potatoes roasted

(Lots more to come; I’ve taken a few weeks off from writing, but not from eating!)

Rocky Mountain Oysters?

Another highlight of the Thanksgiving trip west: gorging on raw oysters with my dad. Whole Foods had six different varieties on sale at coastal prices, and, since he was buying, we split five dozen over two nights, narrowing the six down to our favorite three  for the second round.

oysters (3)It seemed a little crazy eating shellfish at the foot of the Rockies, but I comforted myself with the thought that oysters have been shipped live inland for well over a century (packed in ice, they stay alive for long periods of time). So unlike the fish flown in overnight from the west coast or Hawaii that local chefs here in Kalamazoo proudly avail themselves of (in our farm-to-table restaurants no less), oysters can, at least in principle, be sustainably consumed pretty far inland.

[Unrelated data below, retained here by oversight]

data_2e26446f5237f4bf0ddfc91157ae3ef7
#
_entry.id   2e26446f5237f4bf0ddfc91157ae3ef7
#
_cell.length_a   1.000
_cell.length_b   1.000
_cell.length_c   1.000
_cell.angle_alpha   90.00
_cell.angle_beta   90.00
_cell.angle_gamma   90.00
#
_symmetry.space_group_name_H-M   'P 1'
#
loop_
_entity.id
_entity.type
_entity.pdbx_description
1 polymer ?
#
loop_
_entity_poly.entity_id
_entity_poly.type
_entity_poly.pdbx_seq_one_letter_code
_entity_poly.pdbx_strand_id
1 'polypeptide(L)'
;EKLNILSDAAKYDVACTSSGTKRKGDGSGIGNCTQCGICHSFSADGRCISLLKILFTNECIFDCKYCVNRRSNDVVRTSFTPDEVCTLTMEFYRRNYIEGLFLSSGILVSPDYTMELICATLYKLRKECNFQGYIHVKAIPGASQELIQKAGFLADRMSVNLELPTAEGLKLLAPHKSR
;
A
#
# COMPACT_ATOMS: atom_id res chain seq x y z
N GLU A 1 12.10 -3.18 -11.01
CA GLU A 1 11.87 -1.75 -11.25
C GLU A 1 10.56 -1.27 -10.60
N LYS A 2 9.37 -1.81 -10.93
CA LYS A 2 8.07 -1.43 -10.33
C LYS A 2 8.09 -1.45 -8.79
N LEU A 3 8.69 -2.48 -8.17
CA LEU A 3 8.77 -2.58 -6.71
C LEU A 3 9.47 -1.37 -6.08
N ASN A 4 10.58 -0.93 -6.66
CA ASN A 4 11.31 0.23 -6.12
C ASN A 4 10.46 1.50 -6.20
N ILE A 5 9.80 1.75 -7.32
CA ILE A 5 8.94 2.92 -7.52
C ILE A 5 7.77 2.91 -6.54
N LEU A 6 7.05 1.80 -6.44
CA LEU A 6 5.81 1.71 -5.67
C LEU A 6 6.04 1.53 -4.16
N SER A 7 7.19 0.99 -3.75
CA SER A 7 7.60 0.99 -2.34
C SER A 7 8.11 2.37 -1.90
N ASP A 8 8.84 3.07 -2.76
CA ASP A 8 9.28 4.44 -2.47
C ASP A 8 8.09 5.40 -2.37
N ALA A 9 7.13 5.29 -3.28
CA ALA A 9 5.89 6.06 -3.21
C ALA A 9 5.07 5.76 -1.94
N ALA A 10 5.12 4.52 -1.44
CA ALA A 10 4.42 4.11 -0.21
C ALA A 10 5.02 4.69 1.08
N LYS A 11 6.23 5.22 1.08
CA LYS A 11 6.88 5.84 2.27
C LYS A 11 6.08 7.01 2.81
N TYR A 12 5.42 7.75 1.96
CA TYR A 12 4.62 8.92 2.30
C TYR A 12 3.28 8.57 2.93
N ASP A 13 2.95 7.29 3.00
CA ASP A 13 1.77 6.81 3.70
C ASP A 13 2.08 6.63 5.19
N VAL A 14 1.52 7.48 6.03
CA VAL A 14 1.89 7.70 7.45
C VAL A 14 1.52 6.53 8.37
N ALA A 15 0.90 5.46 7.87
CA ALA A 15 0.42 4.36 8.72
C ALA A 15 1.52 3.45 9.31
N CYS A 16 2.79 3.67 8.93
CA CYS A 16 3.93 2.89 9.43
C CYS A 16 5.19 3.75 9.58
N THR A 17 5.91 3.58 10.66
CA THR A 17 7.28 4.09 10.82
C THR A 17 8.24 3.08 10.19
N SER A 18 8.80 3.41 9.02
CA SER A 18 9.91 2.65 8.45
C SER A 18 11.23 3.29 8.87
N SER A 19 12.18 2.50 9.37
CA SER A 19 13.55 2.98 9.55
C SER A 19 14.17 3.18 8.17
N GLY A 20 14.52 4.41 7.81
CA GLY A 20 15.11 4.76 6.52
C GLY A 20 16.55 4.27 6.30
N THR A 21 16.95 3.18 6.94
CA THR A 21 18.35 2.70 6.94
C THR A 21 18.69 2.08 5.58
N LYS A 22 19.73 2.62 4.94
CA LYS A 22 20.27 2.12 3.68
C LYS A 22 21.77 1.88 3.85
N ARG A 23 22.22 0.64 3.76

Thankfully I didn’t have to eat real rocky mountain oysters.

Out of Our Mines

“Grandma, it’s Mines, not Mimes,” read the placard outside a building at the Colorado School of Mines. We were there to visit their geology museum the day after Thanksgiving, not being the types to brave the Black Friday crowds at the malls and big box stores. The campus, located just west of Denver in Golden, CO, was deserted, but the museum was actually doing a relatively brisk business, with something like 70 visitors before us that day. Gems and rocks draw a crowd, apparently, at least when the collection is as robust as the one you’d expect a leading mining school to be, and it’s what drew us. Two floors of displays of interesting bits of the earth, lit up and labeled, plus a little bit of mining history, made for a pleasant hour and a half. There was just enough snow to make the museum’s outdoor geology walk mostly undoable, but we did get to see the triceratops footprints and palm frond fossils in a nearby cliff up the hill from the museum. From our vantage point there we could look out over Golden and see the town with the massive Coors plant next to it. It was a striking sight: the sky hung low over the valley and the clouds merged with the clouds of steam escaping from the plant, a kind of beauty that only industrialization can provide (the fact that it can is one of the real if more subtle impediments to the economic changes planetary ecology requires we make).